Nats mascot Teddy Roosevelt vindicated after 7-year drought

The 26th U.S. president and former assistant secretary of the Navy celebrates after winning his first race. The 26th U.S. president and former assistant secretary of the Navy celebrates after winning his first race. Manuel Balce Ceneta/AP

The Washington Nationals may have clinched their first division title on Monday night, but the real victory everyone in the capital city has been waiting for happened on Wednesday. After seven years and more than 500 victory-less races, the bumbling Teddy Roosevelt character won the Nationals famous fourth-inning presidents' race during the team’s last regular season game with the Philadelphia Phillies.

Roosevelt’s character -- which sports small reading specs and a giant half-crescent mustache on his cartoonishly large head and bulging chin -- crossed the finish line with a little help. After coming out of the gate with his usual lagging pace, a small mascot resembling the Phillie Phanatic emerged and toppled the three other racers: Abraham Lincoln, Thomas Jefferson, and George Washington.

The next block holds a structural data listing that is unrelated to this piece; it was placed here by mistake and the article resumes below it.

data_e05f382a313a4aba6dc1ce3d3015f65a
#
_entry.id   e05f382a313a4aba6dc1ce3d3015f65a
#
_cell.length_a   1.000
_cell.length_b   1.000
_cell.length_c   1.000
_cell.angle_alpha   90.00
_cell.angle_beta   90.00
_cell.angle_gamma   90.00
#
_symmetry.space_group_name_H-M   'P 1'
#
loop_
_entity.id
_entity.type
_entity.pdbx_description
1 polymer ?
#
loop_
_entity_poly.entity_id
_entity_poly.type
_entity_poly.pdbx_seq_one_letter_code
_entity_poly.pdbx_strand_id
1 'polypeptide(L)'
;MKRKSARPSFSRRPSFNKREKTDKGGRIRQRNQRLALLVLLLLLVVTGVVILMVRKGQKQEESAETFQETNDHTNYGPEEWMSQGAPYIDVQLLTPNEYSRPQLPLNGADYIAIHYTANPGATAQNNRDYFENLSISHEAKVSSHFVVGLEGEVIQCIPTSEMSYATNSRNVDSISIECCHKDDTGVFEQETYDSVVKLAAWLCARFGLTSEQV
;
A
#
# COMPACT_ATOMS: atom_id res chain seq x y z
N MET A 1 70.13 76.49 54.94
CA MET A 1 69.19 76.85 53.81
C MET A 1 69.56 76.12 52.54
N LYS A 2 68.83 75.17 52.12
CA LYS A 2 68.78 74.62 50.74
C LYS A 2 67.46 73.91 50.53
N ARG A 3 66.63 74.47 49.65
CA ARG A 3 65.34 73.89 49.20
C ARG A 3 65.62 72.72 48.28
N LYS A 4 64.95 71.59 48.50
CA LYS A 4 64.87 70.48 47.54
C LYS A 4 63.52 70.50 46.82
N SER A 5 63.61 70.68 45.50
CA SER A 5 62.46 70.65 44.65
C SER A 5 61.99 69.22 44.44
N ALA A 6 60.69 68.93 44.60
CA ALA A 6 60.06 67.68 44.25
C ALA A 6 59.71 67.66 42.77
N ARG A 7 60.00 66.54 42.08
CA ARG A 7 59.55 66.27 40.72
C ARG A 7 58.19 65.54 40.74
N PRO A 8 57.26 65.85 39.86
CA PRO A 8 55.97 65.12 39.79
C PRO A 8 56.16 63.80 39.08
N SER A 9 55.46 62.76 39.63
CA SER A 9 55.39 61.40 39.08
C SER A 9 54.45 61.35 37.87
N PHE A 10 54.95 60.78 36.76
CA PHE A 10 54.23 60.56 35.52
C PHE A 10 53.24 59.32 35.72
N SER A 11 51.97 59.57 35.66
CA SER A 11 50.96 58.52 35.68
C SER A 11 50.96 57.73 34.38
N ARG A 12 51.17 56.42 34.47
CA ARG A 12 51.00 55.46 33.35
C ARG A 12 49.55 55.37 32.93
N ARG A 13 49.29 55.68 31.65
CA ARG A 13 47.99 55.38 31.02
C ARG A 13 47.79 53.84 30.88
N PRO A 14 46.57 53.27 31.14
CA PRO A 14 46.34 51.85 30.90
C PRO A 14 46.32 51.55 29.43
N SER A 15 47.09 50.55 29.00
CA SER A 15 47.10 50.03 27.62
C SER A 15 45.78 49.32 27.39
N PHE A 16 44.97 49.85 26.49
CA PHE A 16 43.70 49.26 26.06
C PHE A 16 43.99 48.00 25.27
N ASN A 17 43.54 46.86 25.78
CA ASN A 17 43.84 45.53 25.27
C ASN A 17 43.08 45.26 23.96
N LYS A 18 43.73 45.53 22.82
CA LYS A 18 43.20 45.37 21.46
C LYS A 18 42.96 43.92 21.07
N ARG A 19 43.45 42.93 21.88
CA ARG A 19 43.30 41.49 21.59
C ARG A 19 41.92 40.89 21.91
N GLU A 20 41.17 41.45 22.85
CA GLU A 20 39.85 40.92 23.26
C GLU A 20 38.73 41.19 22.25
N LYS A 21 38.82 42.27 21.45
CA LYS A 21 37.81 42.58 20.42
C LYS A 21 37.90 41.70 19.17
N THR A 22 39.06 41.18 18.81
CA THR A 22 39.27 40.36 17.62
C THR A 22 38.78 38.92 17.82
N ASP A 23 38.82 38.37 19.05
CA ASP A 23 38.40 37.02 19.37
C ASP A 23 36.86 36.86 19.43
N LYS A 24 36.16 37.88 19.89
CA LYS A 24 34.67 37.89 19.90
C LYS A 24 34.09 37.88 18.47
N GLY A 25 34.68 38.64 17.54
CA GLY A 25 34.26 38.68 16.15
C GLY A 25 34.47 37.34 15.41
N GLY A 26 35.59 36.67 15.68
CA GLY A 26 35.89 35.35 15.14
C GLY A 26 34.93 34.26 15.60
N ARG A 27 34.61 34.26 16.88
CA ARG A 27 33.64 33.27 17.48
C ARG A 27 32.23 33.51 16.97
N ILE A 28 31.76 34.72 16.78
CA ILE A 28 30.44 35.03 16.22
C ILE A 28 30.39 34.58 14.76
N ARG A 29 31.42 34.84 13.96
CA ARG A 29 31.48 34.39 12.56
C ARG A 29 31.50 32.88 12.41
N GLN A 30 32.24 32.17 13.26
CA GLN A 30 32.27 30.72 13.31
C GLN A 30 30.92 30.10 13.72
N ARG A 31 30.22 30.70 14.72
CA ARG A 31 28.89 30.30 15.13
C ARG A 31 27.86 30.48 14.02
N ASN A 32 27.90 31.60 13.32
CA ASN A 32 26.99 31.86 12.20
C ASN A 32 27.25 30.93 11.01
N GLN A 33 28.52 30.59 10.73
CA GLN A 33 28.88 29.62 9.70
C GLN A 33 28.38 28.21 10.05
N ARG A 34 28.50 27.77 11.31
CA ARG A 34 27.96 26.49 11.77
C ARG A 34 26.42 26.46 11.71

Dressed in a red Under Armour headband and Usain Bolt-like gold shoes, Roosevelt ambled across the finish line for the win. Chants of "Teddy, Teddy," erupted as the mascot ripped off his shirt to reveal a red shirt reading "Natitude."

Roosevelt’s racing plight had come into focus this week. The Wall Street Journal ran a 1000-word piece over the weekend wondering if there was a widespread conspiracy keeping the former president from victory. Then on Monday, Sen. John McCain, R-Ariz., went to the stadium and gave the mascot a pep talk.

"You are a victim of the vast left-wing conspiracy by the commie pinkos in this town," McCain said in his speech, which was played before Monday’s Nationals game against the Phillies. “But you can overcome that. You’re the Rough Rider at San Juan Hill, you’re the man in the arena.”

Minutes after Roosevelt secured the win, McCain Tweeted, "#Teddy won! #Teddy won! We’ve defeated the massive left wing conspiracy!" and #Teddyin2012 became a trending hashtag. What other event would inspire Underarmour to Tweet Teddy Roosevelt quotes?

Word is there was rare cheering in the Washington Post newsroom. And after years, the blog Let Teddy Win finally has vindication. 

"Relief, excitement,” Scott Ableman, the 48-year-old marketing executive behind the blog told the Washington Post. "When the Phillie Phanatic showed up, I knew he was gonna win. There was no way they would let the Phillie Phanatic take out Teddy Roosevelt."

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